- The resident's children, the children of the spouse or partner—including adopted children (assuming the adoption is recognised in Spain)—and those under the resident's legal guardianship. These children should be under the age of 18 or, if they have disabilities, they should not be objectively capable of providing for their own needs due to their state of health.
- The parents (either mother or father) of the resident and those of their spouse or partner can also qualify for family reunification. However, they must be over the age of 65, be under the care of the resident, and there must be substantiated reasons indicating the need for their residence in Spain. In exceptional cases, and for humanitarian reasons, the reunification of parents under the age of 65 may also be permitted.
These rules and regulations are designed to maintain the unity of families during the immigration process. Nevertheless, each case is unique, and I would strongly recommend further personalized legal consultation to navigate the legal complexities of family reunification effectively.
I hope this provides an initial understanding of the family reunification laws in Spain. Please do not hesitate to contact me if you have any further queries.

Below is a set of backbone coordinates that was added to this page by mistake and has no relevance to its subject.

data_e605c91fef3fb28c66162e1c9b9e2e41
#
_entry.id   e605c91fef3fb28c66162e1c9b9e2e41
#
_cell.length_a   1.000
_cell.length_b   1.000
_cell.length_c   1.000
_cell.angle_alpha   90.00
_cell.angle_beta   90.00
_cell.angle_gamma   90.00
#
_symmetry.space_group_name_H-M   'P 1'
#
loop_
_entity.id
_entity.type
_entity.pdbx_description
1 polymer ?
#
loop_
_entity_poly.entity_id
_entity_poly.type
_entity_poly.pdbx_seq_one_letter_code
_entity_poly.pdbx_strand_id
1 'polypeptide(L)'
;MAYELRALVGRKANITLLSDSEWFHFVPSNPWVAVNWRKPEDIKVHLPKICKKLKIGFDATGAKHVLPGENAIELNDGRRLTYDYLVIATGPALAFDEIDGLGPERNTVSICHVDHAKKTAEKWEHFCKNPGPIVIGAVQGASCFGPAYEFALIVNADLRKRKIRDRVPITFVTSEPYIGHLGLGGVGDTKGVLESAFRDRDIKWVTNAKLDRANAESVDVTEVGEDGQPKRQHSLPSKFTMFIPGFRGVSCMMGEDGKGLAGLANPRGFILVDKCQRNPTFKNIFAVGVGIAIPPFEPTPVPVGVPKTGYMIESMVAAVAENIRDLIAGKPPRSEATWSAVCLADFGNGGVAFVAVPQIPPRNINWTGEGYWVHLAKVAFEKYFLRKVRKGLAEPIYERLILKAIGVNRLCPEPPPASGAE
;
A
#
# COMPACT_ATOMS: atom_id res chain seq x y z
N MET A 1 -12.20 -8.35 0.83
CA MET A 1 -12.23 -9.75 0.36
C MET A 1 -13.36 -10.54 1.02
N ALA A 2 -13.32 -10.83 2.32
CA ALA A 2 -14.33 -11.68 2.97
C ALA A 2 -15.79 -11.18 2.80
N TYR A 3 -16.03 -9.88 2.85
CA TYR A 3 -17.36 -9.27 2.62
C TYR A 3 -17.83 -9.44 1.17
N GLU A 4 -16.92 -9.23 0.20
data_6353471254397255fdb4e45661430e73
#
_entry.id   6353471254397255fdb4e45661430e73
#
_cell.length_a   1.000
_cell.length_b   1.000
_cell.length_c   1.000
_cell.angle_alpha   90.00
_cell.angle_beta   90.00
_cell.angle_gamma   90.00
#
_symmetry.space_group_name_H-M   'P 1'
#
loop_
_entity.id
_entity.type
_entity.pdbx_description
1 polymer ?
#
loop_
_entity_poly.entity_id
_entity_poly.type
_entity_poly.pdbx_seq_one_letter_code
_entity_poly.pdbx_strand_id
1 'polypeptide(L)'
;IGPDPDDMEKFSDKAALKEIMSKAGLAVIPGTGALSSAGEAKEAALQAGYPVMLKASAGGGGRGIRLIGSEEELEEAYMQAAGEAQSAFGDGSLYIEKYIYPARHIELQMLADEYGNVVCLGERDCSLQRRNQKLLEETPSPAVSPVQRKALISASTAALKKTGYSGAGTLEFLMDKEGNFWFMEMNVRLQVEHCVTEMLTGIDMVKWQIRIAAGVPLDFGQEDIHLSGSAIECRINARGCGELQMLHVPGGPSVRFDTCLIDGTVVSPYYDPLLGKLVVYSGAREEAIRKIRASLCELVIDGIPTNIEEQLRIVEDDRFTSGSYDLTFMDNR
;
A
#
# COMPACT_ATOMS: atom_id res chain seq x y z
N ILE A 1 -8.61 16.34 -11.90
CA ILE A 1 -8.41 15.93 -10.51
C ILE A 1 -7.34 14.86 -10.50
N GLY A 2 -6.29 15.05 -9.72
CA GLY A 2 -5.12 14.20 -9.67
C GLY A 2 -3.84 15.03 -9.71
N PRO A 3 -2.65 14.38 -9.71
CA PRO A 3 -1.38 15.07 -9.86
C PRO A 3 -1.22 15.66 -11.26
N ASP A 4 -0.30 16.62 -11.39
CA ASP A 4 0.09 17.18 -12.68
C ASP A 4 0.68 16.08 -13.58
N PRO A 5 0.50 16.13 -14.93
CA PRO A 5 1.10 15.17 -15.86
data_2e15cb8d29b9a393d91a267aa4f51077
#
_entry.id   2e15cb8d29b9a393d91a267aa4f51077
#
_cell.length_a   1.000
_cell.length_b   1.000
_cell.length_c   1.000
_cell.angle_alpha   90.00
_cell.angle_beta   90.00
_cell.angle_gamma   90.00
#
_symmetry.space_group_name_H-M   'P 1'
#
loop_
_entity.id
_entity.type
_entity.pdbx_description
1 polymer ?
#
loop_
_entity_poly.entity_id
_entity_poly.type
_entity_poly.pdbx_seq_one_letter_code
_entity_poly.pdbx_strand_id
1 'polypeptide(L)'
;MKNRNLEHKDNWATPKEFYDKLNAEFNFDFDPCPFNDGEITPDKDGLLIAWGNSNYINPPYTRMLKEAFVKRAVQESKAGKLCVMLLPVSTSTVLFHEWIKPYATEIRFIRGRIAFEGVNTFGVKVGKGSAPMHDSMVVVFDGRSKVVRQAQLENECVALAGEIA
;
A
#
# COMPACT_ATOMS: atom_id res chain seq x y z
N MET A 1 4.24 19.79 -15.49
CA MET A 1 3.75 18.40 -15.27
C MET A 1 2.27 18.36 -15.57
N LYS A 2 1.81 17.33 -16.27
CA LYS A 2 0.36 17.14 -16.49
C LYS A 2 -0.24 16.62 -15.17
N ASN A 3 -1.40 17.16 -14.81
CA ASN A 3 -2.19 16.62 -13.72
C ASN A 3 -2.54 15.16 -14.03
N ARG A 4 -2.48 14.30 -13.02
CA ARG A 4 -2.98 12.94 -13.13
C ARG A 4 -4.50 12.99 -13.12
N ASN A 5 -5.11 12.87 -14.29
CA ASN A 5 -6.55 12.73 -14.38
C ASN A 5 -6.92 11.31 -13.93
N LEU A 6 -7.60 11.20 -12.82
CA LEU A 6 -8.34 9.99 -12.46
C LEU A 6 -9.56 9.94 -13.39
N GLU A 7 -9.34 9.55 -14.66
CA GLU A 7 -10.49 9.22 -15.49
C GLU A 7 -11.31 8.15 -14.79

2. How to apply for a spouse visa
We should firstly note that the application process differs depending on whether the legal resident in Spain that the family member is joining is an EU citizen, or a non-EU citizen.
3. Family member joining a non-eu citizen
When applying for a family reunification visa in Spain, the legal resident must first make an application locally at the nearest visa application centre or foreigner's office/police station dealing with immigration matters.
In addition, there are a number of required documents that must be provided. Below are the necessary requirements:
- National Visa Application Form: Each applicant must fill out and sign this form. If the applicant is a minor, a parent, or guardian must sign on their behalf.
- Valid Passport: (Less than 10 years old) The original passport and a photocopy of the biometric data. The passport must be valid for at least four more months and contain at least two blank pages.
- Photograph: A recent passport-size, colour photograph is needed.